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CIRCLED SURFACE

Other name: cyclic surface.
See bogomolov-lab.ru/AG2012/Talks/Skopenkov_talk.pdf |

A *circled* surface is a surface generated by the
movement of a circle (the radius of which can vary).

Examples:

- the envelopes
of spheres, (see NSCs below),
with the special cases of surfaces
of revolution and the cyclides.

- the tubes
(with variable section or not)

- the cyclotomic
surfaces

- the inverse
of a ruled surface by an inversion
the center of which is not on the surface (and if the ruled surface is
developable, the inverse is the envelope of spheres)

- the pedal
surfaces of a curve

- the
quadrics
(even those that are not of revolution), except the hyperbolic paraboloid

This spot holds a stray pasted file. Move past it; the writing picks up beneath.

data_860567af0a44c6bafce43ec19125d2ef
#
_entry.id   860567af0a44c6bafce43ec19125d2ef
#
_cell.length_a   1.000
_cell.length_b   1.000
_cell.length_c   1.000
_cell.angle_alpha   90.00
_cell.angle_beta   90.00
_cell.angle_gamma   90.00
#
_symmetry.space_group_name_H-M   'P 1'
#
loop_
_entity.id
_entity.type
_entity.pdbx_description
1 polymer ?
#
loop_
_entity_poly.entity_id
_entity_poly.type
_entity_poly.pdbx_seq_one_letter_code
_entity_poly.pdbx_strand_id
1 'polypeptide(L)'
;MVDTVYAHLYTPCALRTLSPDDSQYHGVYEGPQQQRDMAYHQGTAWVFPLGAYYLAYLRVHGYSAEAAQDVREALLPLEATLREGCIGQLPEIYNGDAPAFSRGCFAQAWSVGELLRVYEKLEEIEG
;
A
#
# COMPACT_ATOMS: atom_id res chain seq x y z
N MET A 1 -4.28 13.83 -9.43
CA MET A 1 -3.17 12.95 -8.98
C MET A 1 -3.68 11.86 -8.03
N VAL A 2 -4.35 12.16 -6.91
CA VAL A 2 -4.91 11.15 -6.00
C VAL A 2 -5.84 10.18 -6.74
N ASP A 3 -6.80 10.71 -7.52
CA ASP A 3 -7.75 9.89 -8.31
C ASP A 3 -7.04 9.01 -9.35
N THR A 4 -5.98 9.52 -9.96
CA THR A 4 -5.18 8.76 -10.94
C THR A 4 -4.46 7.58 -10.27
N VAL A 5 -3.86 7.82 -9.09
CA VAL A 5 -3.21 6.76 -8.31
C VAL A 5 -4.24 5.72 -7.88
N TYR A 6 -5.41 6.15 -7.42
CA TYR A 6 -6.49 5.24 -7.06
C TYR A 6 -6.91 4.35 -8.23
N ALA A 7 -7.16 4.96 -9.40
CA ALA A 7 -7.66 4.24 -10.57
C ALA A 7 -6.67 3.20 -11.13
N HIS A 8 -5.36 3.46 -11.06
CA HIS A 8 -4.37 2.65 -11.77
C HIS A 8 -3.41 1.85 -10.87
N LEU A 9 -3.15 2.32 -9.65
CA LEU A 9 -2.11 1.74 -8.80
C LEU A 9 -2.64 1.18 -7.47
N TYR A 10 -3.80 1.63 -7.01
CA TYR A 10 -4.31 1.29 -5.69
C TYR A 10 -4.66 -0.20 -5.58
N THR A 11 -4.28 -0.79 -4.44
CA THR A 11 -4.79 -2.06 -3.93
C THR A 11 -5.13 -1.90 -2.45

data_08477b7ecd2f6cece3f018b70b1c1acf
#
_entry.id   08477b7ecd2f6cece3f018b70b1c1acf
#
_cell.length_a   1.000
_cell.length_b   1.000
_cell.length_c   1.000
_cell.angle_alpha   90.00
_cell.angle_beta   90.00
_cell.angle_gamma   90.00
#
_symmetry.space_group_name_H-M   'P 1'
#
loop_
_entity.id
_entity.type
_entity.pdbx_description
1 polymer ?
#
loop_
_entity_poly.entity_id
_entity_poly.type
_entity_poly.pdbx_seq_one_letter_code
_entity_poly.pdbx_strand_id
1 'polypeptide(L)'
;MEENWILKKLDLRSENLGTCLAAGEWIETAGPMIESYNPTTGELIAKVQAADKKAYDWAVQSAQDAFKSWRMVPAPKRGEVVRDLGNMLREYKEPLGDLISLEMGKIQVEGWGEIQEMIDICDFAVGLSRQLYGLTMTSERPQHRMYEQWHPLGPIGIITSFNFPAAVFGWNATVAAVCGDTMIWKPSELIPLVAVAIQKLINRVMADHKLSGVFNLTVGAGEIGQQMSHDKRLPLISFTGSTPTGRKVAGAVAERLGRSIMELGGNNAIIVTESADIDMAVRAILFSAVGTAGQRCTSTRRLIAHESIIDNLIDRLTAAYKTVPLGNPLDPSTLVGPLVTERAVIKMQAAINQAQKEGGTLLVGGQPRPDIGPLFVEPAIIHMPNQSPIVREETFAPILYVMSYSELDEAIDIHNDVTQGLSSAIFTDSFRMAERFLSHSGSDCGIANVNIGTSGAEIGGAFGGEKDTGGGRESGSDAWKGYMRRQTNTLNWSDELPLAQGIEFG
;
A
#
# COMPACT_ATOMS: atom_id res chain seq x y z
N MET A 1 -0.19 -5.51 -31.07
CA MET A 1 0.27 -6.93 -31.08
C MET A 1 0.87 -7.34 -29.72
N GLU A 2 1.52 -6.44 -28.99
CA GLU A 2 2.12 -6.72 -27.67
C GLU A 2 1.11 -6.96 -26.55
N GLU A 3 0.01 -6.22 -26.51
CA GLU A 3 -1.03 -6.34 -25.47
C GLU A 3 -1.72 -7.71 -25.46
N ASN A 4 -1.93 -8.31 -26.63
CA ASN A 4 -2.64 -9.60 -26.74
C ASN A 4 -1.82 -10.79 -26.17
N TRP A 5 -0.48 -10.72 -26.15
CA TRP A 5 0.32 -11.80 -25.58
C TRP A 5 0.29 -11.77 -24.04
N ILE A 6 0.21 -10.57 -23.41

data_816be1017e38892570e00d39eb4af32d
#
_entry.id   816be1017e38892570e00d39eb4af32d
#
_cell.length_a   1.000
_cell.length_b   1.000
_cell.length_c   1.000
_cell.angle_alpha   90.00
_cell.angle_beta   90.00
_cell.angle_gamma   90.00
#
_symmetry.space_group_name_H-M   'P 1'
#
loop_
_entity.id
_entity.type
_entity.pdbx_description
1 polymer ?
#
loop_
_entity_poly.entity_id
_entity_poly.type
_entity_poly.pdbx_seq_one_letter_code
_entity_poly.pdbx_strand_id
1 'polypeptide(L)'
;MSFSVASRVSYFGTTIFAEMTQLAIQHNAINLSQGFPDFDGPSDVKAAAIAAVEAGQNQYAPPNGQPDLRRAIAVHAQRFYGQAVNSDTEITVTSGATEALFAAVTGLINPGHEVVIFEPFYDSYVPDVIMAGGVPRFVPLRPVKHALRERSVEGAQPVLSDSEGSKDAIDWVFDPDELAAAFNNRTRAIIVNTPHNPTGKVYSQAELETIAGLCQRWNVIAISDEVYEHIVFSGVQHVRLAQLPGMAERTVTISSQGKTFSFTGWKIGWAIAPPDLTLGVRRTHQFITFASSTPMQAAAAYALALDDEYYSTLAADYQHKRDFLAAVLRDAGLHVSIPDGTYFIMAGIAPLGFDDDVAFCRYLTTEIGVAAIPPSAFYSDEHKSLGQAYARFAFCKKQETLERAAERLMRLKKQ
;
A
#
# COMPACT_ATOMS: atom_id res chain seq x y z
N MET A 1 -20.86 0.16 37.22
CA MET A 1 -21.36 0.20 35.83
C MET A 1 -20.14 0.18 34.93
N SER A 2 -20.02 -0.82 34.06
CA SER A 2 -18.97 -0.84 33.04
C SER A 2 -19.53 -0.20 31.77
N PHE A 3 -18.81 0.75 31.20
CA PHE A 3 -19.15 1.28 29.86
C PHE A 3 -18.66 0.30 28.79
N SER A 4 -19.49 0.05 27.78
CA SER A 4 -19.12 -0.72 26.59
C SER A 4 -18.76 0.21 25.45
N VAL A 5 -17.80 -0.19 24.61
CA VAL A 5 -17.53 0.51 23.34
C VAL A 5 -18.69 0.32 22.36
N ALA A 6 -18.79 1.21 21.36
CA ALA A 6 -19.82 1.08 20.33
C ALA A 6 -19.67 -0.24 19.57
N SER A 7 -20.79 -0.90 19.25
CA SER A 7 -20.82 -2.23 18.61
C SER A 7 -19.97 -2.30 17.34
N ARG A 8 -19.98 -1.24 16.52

- the circled
helicoids

- the Bohemian
dome

- the skew
catenoid, only circled minimal surface

- a model of cross-cap.

- the sea-shells.

Here are various NSCs for a surface to be the envelope
of spheres:

1) Circled surface the circles of which are curvature
lines

2) Circled surface the circles of which are in a principal
direction at any of their points

3) Circled surface one of the focals
of which is a curve

Simple example of a circled surface that is not the envelope
of spheres: a non circular elliptic cone.

Tori, and their inverses the Dupin
cyclides, are fourfold circled surfaces (by any point passes four circles,
two of which are Villarceau circles). But a compact surface other than
the sphere can not be more than sixfold circled (Takeuchi
theorem, 1995), as are, for example, the Darboux
cyclides.

Circled surfaces made by Robert March's students:

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© Robert FERRÉOL 2017